Estonia's gross domestic product (GDP) is set to decline by 4.7 percent this year but in 2021 the economy is estimated to grow 4 percent, SEB Bank says. Swedbank's analysts put the figure at 5 percent decline this year, with 4.5 percent growth coming next year.
"The growth in infection cases both in our country and elsewhere continues to make the preparation of economic forecasts very difficult. However, based on today's knowledge, the decline of the Estonian economy this year will be significantly more subdued than we feared in spring," SEB analyst Mihkel Nestor said on Tuesday.
"The fact that the spread of the coronavirus in Estonia has been lower to date than in many other countries gives hope to our economy as well," he said.
While export continues to occupy an important place in the Estonian economy, the unprecedented monetary political situation allows for smaller corrections to be made to domestic consumption than during the crisis of 2008-2009, Nestor said.
"Common efforts by central banks and governments in reviving the economy will bring with them broad-based economic growth next year, which Estonia will not be deprived of either. In 2021, the Estonian economy will grow by 4 percent according to the forecast, whereas in 2022 growth will slow down to 3.5 percent," Nestor said.
According to Nestor, a normalization of the situation in the world economy is difficult to imagine as long as the spread of the virus has not been stopped.
"The only realistic possibility for this is the putting of a functioning vaccine on the market. As things stand, six different candidates for the vaccine have reached the final phase of clinical trials," he said.
Nestor said that even though testing is estimated to take two to three months, it's very difficult to estimate today which of the vaccines will pass the trials first and when the massive vaccination of people could start. According to more optimistic scenarios, this could happen already in the first half of 2021.
Swedbank: Five percent contraction in 2020 followed by 4.5 percent growth in 2021
Meanwhile, Swedbank has forecast similar figures both for this year and 2021.
Swedbank says the latest economic indicators point towards faster recovery that forecast in May, causing it to revise its outlook for growth in the Baltic States as a whole.
After a woeful second quarter, the economy seems to be on the path of gradual recovery, Swedbank says.
Retail trade rebounded quickly, and in June was already 7.3 percent up on year.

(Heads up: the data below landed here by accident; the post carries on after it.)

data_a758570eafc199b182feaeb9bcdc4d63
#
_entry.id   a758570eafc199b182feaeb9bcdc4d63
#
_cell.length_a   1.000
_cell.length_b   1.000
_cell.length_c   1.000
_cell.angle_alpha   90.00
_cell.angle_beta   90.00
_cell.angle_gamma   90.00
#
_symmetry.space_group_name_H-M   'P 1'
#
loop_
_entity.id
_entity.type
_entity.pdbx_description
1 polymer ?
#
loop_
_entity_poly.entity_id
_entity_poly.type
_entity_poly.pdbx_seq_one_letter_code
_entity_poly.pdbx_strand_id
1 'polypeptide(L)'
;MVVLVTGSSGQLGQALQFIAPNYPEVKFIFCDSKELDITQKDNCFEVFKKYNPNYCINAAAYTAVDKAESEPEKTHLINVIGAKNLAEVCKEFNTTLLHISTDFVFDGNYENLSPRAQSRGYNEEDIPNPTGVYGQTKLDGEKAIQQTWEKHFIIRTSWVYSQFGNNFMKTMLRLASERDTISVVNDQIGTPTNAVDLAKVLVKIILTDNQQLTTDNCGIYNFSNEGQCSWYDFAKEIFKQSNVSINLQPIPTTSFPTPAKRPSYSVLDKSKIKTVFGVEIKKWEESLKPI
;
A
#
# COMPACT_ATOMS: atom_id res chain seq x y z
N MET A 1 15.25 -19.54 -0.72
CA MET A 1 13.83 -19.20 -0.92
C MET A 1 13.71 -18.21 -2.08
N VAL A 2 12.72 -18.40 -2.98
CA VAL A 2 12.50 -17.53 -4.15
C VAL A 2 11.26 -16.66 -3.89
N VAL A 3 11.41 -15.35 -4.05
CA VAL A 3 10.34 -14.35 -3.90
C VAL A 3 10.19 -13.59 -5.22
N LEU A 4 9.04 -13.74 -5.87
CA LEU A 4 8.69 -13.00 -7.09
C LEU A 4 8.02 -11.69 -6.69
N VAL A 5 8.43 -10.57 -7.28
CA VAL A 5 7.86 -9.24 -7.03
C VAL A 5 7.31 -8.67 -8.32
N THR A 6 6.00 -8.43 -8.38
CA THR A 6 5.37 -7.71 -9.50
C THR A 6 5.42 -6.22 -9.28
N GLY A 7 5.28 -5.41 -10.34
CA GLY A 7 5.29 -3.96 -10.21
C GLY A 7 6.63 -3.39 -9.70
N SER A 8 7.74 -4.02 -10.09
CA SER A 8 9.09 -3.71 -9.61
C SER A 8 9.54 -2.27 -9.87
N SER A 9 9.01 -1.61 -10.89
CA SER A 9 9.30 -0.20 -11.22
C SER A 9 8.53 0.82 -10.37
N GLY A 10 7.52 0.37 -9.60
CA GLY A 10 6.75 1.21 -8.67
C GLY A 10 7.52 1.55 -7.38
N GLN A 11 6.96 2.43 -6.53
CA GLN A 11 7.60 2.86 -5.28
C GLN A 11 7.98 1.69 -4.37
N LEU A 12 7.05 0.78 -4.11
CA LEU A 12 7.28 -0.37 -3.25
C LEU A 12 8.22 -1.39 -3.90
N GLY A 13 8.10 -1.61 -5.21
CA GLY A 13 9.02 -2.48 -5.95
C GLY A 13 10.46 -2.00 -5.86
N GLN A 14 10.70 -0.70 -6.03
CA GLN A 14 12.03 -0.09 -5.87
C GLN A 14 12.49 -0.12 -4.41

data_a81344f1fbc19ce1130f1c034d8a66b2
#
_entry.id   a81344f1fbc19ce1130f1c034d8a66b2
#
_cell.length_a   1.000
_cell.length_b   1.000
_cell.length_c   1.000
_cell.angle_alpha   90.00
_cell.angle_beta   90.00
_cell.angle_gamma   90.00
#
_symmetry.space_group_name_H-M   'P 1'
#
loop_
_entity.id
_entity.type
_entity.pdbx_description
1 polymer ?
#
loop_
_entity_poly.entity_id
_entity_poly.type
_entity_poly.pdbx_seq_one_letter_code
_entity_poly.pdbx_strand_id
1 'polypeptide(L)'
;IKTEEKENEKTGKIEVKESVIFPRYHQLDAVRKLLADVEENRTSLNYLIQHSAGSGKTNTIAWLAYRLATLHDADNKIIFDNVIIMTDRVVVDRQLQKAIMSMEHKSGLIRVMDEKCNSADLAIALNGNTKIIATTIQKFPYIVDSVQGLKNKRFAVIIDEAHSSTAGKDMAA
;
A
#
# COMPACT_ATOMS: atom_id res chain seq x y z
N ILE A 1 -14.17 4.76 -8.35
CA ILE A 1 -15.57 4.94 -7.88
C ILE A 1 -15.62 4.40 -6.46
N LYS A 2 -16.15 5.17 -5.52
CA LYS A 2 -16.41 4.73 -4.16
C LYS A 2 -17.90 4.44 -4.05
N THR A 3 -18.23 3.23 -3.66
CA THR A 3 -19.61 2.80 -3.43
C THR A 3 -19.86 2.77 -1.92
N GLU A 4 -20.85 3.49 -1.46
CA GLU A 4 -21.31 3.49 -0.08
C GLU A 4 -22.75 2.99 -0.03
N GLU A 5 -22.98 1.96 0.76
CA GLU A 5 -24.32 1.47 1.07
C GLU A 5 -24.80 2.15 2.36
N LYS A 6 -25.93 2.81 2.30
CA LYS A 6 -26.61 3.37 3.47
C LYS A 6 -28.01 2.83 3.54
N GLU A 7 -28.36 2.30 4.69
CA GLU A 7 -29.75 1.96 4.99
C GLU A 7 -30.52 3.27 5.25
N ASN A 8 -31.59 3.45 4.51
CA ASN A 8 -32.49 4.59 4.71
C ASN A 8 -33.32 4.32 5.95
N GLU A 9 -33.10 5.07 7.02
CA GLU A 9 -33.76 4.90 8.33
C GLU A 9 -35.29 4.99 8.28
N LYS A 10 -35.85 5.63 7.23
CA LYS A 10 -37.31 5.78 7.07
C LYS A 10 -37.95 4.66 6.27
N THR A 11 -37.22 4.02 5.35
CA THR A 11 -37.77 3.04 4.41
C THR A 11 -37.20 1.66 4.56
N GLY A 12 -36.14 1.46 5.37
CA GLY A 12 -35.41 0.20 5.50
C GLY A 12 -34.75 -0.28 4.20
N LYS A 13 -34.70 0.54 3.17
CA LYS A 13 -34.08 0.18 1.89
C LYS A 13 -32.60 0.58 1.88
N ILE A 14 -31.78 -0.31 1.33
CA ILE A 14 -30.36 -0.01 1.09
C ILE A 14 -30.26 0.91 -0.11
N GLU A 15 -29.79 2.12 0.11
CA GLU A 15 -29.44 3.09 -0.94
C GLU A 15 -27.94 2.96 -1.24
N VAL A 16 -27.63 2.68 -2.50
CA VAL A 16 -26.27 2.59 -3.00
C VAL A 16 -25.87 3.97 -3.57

The manufacturing sector is also recovering, albeit at a slower pace, but will continue be dragged down by weaker external demand, the bank said.
All three Baltic States will experience better growth in 2021 than Swedbank forecast in May, on the back of improved expectations for industrial production, exports and the services sector. The real estate market is also picking up, the bank said.
Uncertainty and reduced opportunities for spending have also caused households to set aside more, Swedbank says.
Unemployment will continue to rise, however, as coronavirus wage-support packages expire, and exports and tourism do not pick up, estimated to hit 8.1 percent for the whole of 2020, according to Swedbank.
Again, this will improve in 2021, with unemployment falling 7.4 percent, the bank said.
Wage pressure and inflation will be lessened this year, however.
The average gross wage inclusive of wage support will rise by just 2.2 percent this year, though again, as economic growth picks up, wage growth will accelerate to 3.3 percent next year.
Swedbank forecasts prices to rise by just 1.1 percent in 2021, the result of educed demand, low oil prices, a decline in rentals, and excise duty cuts made last summer.
As for continued recovery, this should be faster than that experienced after the last major downturn over 10 years ago. Whereas pre-crisis levels were not met for eight-and-a-half years after the last downturn, the process should only take two-and-a-half years this time, according to Swedbank, meaning by the second quarter of 2022, the economy will have returned to the same level as the peak in the first quarter of 2019.
Of neighboring countries' economies, those of Finland and Latvia, as well as Swedbank's home country of Sweden, will contract by 5 percent, whereas Lithuania's will only shrink by 1.7 percent, the bank says.
The bank's forecast for the entire eurozone has not changed much since May, however, revising GDP growth forecast for 2020 downwards to -8 percent, from -7 percent in May, followed by a recovery of 6 percent in 2021.
Recovering demand for exports, state support measures and a more stimulating fiscal policy will further contribute to recovery in Estonia going forward, Swedbank said, though this has to be tempered by the risk of a return of a major COVID-19 pandemic, as well as uneven rates of recovery across Europe despite the EU-level recovery fund and European Central Bank (ECB) policies.
Editor: Helen Wright, Andrew Whyte